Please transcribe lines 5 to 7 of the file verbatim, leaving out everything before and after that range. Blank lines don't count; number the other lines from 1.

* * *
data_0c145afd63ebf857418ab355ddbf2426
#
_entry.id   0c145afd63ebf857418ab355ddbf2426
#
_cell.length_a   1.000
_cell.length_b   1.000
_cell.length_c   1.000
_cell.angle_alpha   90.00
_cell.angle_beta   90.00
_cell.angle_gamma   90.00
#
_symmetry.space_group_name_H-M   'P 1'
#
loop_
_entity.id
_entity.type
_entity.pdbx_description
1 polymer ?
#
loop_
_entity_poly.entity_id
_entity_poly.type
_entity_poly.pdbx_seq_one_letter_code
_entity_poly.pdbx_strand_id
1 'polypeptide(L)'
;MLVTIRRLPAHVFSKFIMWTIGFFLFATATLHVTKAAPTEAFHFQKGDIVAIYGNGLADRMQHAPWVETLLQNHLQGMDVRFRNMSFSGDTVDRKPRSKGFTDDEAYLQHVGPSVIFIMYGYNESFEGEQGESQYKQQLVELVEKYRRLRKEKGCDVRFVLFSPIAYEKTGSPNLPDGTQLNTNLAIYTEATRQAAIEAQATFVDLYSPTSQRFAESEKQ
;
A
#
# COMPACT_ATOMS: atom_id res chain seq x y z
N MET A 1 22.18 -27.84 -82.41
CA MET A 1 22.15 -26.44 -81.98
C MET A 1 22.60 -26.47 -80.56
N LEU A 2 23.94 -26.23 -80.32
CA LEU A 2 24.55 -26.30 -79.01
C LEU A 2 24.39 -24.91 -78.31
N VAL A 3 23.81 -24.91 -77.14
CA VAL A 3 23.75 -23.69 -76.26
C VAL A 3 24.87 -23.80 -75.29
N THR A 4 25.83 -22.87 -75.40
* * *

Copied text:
_cell.length_a   1.000
_cell.length_b   1.000
_cell.length_c   1.000